Charity begins at home.

So it has been a while since my last post. My personal life and projects have been running at full throttle… and therefore my biking stories have not… A shame I know… Although I haven’t been very active in the bike lifestyle and events, I have been clocking some distance on my machine. Riding generally clears my mind and helps me focus on that which I find important. Now for a back story.

Growing up I was always confronted by the stigma that one cannot associate with bikers, because bikers care for nothing but themselves. Stigmas that bikers are nothing more than outlaws terrorising the streets of quiet neighbourhoods. Although times have changed and bikers have become more sophisticated, the stigma still lives on. Now that I myself am a biker, it is clear… People generally distrust bikers. Most people would rather cross the street than walk next to a biker. Genuine outlaws and tv shows about biker outlaws further worsen the matter. Enthusiasts and outlaws have now been cast into the same basket, labeled steer clear.

This puts the enthusiast in the same light as an outlaw. This is something that I cannot condone. Bikers are people too. We think, we feel, we live, although differently to others, the same as others. So I, and many of my fellow riders attend and support a lot of charity events. We ride against crime, we ride against abuse, we ride for cancer awareness, we ride in support of animal welfare, we ride to help those less fortunate, we ride to break the stigma. Most important in these events is, we ride to really try make a difference in the lives of others.

This brings me to the one event that is really close to my heart. The Annual Gauteng Motorcycle Toy Run. This year the 34th Annual Toy Run will be taking place on 27th November 2016. The event is aimed at bikers donating toys for those who are not as fortunate. In addition thousands of bikers from around the province can prove to others that bikers care about others. During previous events, around 20 000 bikes gather, all carrying a special cargo from teddy bears to educational toys. Filling the highways as a sea of machines. Delivering 25 000 toys to a single collection venue. Where these toys are then distributed to those who deserve them.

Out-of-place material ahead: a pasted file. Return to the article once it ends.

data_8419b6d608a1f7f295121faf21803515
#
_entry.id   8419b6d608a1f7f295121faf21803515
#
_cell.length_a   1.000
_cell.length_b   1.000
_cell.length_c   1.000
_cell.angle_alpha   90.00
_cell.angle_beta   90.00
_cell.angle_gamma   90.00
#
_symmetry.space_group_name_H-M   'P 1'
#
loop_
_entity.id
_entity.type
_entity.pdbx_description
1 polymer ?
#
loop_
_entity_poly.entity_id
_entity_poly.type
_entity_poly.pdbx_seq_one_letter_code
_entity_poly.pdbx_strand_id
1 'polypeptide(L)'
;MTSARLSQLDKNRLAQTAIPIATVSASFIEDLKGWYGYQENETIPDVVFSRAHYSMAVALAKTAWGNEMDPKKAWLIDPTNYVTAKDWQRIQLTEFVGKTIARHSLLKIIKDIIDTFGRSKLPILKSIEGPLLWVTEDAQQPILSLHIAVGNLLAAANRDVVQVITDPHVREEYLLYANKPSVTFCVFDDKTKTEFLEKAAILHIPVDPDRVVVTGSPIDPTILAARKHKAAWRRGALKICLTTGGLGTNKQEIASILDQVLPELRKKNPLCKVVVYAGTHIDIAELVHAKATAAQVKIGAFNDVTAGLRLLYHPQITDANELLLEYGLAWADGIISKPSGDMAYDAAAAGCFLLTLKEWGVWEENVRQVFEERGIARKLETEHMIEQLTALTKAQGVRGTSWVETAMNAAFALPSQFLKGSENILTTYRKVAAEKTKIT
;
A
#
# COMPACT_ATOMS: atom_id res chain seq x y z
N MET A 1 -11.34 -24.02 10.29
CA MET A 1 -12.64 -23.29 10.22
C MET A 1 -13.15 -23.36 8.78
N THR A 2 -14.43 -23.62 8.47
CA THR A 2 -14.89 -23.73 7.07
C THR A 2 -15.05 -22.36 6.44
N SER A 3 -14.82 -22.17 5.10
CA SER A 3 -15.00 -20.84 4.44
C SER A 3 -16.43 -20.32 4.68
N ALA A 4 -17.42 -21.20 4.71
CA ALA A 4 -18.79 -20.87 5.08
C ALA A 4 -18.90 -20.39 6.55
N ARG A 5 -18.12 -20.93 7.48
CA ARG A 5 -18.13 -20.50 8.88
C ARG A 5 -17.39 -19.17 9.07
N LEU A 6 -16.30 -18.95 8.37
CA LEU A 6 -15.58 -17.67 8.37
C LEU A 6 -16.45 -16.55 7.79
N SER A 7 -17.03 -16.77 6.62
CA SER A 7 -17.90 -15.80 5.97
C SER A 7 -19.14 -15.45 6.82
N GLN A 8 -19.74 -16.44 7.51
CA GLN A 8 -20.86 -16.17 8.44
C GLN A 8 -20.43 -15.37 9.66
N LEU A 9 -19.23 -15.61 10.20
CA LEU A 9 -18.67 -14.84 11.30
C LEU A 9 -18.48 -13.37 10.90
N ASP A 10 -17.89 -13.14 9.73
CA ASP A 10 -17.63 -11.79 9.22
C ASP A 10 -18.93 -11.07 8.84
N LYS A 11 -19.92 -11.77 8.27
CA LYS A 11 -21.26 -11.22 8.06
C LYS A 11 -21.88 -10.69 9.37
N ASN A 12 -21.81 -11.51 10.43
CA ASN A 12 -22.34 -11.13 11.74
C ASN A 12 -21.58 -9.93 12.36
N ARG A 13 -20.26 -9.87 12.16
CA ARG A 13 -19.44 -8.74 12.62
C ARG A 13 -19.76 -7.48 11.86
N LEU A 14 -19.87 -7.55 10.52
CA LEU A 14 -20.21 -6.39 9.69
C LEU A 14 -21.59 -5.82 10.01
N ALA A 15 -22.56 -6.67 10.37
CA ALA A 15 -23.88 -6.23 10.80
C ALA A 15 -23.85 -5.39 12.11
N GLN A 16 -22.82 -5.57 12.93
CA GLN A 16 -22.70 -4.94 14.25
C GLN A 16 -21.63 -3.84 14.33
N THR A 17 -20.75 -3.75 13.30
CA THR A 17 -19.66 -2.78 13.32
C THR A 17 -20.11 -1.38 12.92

This year another initiative to break stigmas will also take place on the same date. The organisers of the toy run have decided to allow a mass ride for female riders only. This is to raise awareness for female riders and to break the stigma that women can’t be bikers.

I do take my hat, or in this case helmet, off to the efforts made by the organisers of the event. The Toy Run has truly helped change the image of motorcyclists and helped those children who are less fortunate. It is definitely an event I will attend for as long as I am able to ride.

On the subject of riding. The Toy Run initiative is not limited to motorcyclists only. Although the main focus is on the riding community, folks who prefer four wheels are welcomed all the same. More people attending lead to more toys, more toys lead to more smiles on the faces of the kids that receive them. That is the entire purpose of the event is it not? Therefore the Toy Run should not be seen as a biker-only event, it is more an event in aid of others, supported mostly by bikers.

For more information on the Toy Run visit their website or view the press release for this years annual Toy Run.

For those of you who cannot attend this event for what ever reason, I urge you to find a cause you support. If there is an event for it, attend it. If there isn’t, organise one. It is our duty to break the stigma and show others that we care for our causes. Send us pictures and info on such events and we will share them with everyone. We can change the way the world sees bikers, and we can change the way bikers see the world.

Ride safe and enjoy the journey.

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